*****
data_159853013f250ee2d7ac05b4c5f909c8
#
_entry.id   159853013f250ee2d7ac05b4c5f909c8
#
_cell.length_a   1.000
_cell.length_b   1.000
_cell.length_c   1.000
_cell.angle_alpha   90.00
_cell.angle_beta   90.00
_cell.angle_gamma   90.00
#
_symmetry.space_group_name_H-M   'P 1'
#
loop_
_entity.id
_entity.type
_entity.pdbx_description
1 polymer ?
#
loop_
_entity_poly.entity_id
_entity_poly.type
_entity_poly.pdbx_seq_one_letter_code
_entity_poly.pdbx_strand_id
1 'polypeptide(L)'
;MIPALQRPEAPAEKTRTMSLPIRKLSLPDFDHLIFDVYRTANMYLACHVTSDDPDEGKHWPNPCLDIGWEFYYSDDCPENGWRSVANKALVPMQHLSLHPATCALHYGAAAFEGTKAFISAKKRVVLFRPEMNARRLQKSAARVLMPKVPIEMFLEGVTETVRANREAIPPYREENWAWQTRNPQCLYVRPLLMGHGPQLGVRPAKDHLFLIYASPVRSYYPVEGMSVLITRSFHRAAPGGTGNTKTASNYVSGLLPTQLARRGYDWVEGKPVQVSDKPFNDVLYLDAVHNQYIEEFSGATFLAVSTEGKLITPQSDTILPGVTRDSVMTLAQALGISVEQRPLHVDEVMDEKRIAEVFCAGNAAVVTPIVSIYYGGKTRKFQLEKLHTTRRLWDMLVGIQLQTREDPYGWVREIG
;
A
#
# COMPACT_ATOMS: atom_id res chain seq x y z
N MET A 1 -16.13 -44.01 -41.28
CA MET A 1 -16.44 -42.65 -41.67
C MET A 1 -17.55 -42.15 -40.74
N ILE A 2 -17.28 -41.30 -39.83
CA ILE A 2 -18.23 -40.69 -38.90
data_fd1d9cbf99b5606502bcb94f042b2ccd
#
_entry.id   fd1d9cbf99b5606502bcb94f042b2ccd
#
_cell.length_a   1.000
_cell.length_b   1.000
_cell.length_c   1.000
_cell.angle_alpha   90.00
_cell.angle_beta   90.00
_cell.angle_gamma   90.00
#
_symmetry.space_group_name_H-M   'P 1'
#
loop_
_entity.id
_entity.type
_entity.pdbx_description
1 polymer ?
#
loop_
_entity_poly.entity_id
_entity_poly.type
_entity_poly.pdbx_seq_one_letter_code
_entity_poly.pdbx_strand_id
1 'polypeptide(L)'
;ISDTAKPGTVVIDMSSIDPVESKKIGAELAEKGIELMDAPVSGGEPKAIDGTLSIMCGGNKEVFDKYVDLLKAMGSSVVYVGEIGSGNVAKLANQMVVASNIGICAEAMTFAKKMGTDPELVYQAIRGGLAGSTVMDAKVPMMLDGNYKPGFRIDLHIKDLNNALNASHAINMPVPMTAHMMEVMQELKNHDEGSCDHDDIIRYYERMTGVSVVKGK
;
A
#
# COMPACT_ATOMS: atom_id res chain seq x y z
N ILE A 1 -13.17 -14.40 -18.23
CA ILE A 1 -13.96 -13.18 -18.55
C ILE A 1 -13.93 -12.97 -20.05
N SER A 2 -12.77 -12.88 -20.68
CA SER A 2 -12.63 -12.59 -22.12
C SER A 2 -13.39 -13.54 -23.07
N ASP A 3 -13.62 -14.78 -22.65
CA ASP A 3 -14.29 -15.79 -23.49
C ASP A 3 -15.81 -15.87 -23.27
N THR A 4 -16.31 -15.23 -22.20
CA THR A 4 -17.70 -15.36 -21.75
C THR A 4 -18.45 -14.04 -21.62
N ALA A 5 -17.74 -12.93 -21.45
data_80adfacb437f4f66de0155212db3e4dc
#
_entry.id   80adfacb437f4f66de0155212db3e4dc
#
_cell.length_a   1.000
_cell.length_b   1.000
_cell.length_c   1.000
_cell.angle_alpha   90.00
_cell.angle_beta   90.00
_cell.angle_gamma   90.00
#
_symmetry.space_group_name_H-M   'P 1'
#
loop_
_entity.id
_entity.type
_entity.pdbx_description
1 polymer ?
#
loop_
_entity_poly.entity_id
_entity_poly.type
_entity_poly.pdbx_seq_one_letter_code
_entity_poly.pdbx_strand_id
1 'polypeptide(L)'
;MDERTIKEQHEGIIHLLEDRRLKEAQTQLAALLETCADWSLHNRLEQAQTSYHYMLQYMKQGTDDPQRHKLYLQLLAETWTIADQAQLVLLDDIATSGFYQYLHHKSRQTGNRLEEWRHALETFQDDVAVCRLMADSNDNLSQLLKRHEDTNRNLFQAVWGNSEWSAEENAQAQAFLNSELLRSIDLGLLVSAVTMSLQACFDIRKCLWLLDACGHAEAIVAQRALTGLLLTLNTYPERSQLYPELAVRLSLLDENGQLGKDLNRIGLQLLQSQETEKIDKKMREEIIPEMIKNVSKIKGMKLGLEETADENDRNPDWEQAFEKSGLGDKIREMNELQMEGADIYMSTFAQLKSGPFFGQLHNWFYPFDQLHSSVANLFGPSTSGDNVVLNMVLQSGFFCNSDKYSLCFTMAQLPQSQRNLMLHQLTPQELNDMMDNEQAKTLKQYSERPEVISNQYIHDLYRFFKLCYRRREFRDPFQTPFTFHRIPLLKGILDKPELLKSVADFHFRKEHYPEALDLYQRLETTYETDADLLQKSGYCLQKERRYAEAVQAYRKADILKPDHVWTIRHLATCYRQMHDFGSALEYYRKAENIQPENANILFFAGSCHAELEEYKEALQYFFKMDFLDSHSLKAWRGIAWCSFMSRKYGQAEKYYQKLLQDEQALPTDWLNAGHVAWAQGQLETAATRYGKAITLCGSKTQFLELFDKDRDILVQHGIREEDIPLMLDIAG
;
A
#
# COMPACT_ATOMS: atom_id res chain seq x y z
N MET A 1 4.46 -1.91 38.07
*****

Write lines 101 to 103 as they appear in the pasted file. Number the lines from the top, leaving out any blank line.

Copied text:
_entity_poly.pdbx_seq_one_letter_code
_entity_poly.pdbx_strand_id
1 'polypeptide(L)'